You’ll recall that the annual spring NASCAR race at Atlanta Motor Speedway became the new summer NASCAR race at Kentucky Speedway, which sits 40 miles from Cincinnati off I-71. About this piece of highway, Bruton Smith — who owns, conveniently enough, both AMS and the Kentucky Speedway – said on Speed TV:
“I’m trying my best to get the governor [Kentucky's Steve Beshear] to understand that Interstate 71 sucks. That is the worst interstate highway I’ve ever been on. I think it’s a disgrace to the great state of Kentucky to have something like that.”
As Terry Blount of ESPN noted, Bruton Smith spoke those words three hours before the Saturday night race. Imagine what he must be thinking now.
One of the Busch brothers won the inaugural Sprint Cup Event at the Kentucky Speedway, but nobody will remember which. Everyone involved was so appalled by the road conditions that varying voices have spent the hours since issuing varying statements of regret. Said NASCAR chairman Brian France: “This situation cannot happen again.”
So what exactly happened? Traffic.
I-71 was backed up for 15 miles. It was backed up so far that people holding tickets to the race arrived so late they found that the parking lots were closed (more about this in a moment) and that the roads supposed to offer access to the Speedway had, in the forlorn effort to smooth traffic flow, been reversed and were leading away from the track.
On Sunday night, general manager Mark Simendinger issued a statement on the track’s Web site saying, “Kentucky Speedway regrets the traffic conditions.” By Monday afternoon, that statement had been amended to this: “We offer our sincerest apologies.” (The track has also offered a ticket exchange for other NASCAR races, including — small world, huh? — the Sept. 4 event at AMS.)
But wait. As Kevin Kelly of the Cincinnati Enquirer reported, Michigan International Speedway president Roger Curtis took the unusual step of issuing an 18-paragraph e-mail blasting the Kentucky Speedway. The highlights:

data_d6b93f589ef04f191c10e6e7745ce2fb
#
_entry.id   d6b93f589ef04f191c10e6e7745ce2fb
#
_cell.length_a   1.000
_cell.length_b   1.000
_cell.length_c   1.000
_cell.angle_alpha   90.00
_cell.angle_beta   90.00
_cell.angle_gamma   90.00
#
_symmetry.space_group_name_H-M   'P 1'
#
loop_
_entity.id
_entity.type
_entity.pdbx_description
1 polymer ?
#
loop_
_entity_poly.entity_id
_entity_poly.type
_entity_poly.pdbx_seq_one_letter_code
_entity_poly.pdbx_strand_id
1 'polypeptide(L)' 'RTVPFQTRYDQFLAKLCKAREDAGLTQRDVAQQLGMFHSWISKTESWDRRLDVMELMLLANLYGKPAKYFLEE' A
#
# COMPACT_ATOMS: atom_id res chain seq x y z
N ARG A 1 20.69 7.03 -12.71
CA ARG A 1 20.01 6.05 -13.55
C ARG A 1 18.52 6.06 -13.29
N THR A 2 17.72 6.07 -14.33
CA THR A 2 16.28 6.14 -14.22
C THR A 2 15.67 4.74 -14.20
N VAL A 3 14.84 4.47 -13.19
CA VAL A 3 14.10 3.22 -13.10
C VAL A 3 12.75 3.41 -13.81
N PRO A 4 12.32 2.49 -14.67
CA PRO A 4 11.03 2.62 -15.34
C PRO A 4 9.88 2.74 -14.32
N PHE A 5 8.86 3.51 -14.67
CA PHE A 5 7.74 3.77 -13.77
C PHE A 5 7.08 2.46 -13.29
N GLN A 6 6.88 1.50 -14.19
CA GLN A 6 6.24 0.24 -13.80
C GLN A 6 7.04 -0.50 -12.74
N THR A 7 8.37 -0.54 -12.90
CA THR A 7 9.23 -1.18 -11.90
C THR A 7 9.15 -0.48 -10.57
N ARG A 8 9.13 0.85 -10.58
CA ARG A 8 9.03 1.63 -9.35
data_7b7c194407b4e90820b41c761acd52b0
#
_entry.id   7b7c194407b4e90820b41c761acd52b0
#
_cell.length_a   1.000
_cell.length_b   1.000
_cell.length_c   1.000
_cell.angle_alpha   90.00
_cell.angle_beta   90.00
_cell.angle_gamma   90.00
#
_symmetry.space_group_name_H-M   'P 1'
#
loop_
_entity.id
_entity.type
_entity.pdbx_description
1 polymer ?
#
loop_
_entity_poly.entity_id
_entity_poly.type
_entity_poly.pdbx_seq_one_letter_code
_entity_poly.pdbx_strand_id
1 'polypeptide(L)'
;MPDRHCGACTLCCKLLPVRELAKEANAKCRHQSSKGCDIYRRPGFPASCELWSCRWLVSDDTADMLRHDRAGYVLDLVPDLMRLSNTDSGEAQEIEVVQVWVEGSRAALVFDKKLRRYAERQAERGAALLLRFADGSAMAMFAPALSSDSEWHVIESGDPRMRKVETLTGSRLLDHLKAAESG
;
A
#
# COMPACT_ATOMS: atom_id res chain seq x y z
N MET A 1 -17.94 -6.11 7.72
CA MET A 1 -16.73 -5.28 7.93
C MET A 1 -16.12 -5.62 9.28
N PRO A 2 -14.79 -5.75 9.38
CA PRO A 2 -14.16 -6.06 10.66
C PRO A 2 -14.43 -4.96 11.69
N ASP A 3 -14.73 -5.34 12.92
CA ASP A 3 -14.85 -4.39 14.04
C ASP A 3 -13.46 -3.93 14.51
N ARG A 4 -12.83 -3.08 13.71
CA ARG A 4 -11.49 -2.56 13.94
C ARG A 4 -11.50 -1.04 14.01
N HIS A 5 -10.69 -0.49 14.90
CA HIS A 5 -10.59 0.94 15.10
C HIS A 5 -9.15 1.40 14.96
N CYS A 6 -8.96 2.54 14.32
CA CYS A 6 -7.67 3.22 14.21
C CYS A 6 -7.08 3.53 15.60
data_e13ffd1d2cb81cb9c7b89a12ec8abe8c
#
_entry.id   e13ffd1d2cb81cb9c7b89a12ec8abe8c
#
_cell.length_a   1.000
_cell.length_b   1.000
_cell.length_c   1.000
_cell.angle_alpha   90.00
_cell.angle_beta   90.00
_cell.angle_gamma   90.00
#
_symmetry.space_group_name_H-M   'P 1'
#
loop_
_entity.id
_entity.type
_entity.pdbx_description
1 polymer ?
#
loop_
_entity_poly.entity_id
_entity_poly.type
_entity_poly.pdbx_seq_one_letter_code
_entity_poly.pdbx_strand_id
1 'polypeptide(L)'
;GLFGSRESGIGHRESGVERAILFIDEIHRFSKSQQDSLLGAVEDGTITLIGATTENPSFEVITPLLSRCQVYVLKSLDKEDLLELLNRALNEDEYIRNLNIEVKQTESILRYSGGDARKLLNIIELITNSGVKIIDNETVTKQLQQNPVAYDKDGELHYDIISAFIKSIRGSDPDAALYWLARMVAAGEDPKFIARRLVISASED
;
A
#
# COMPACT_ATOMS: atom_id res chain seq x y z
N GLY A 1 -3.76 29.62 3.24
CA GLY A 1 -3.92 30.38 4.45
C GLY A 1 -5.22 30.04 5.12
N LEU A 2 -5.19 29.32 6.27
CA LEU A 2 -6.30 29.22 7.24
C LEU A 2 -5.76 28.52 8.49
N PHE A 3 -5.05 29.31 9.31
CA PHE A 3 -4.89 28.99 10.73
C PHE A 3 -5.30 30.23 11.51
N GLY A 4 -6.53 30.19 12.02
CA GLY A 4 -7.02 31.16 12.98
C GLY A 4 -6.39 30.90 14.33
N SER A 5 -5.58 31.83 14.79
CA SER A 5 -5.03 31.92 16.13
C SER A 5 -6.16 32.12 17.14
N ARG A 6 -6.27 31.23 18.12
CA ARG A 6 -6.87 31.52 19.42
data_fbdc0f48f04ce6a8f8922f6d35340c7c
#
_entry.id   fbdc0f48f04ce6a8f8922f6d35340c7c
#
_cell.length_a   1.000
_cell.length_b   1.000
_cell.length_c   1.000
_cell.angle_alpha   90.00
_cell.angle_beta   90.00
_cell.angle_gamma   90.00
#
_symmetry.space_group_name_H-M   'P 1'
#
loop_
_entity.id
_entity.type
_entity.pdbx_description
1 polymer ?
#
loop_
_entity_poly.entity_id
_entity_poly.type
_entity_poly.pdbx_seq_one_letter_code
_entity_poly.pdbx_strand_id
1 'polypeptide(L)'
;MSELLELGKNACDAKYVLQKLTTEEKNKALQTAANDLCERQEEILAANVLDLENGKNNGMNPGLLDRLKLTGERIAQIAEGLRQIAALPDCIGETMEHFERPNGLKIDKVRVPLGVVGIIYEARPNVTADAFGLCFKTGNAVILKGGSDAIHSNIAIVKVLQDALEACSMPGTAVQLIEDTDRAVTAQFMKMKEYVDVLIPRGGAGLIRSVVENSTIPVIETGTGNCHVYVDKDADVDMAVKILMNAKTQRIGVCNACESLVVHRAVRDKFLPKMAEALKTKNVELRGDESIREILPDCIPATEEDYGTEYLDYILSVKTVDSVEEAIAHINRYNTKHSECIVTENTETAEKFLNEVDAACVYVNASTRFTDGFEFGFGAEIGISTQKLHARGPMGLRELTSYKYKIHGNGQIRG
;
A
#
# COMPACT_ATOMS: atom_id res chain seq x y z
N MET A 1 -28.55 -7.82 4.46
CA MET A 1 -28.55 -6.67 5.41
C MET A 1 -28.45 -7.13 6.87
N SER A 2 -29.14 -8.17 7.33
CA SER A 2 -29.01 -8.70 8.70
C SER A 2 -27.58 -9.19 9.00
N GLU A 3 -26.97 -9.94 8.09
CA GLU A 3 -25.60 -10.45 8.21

As a track promoter I am saddened and embarrassed about what happened this weekend. To think all the hard work that we’ve done here at Michigan International Speedway and other tracks have done could be so quickly erased by Saturday’s events. That speedway, having been open for racing since 2000, should have known the challenges it would face when it tripled in size.
Just to be clear: This isn’t about kicking a race track when it’s down. We all make mistakes and MIS has certainly had past issues with traffic.
And it isn’t about trying to sway a Kentucky Speedway ticketholder to come to Michigan – though we will be happy to treat them the way they should be treated should they want to give us a chance.
Wow. And here we thought the only good feuds in NASCAR involved one of those Busch brothers.
As Jenna Fryer of the Associated Press reported, the issues could have been — and actually were — foreseen. She wrote:
Traffic was always going to be a problem. A July 1 press release from The Kentucky Transportation Cabinet that touted the traffic patterns set for Saturday night even noted near the bottom that “Kentucky Speedway is able to accommodate approximately 33,000 vehicles in its 10 parking lots.”
Track owner Bruton Smith’s addition of 40,000 seats had made it a 107,000-seat speedway, and all the seats sold a week before the race.
Clearly there was going to be a shortage, and everyone seemed to know it ahead of time. Even Smith, who spent millions on improving infrastructure since buying the speedway in 2008, acknowledged it Friday when he joked that track officials “expect to have everyone home by Tuesday.”
Wrote Brant James on SI.com: “[It] was one of the most inept debuts of a facility as a big-league venue in recent memory.”
We in Atlanta probably shouldn’t chuckle. We’ve sat on congested roads a time or two ourselves. But it is kind of funny that the thing for which AMS was known most — having the worst traffic anywhere on the NASCAR circuit — was beginning to ease just as one of its races got transplanted to Gallatin County, Ky. And you know what helped the race-day conditions down around Hampton, Ga.?
A redesigned State Highway 20 that cuts across to the track from I-75. It’s officially known as the Bruton Smith Parkway.
We’ll see if his new pals in the Bluegrass State’s government feel compelled to commission some paving projects for him. Speaking of whom:
Kentucky Senate president David Williams, who’s running against Beshear for governor, issued a statement on Monday: “I sympathize with those angry people who didn’t get in. I was one of them.”
A Williams aide said the lawmaker spent six hours in his car Saturday. Good luck with those legislative hearings, Bruton.
By Mark Bradley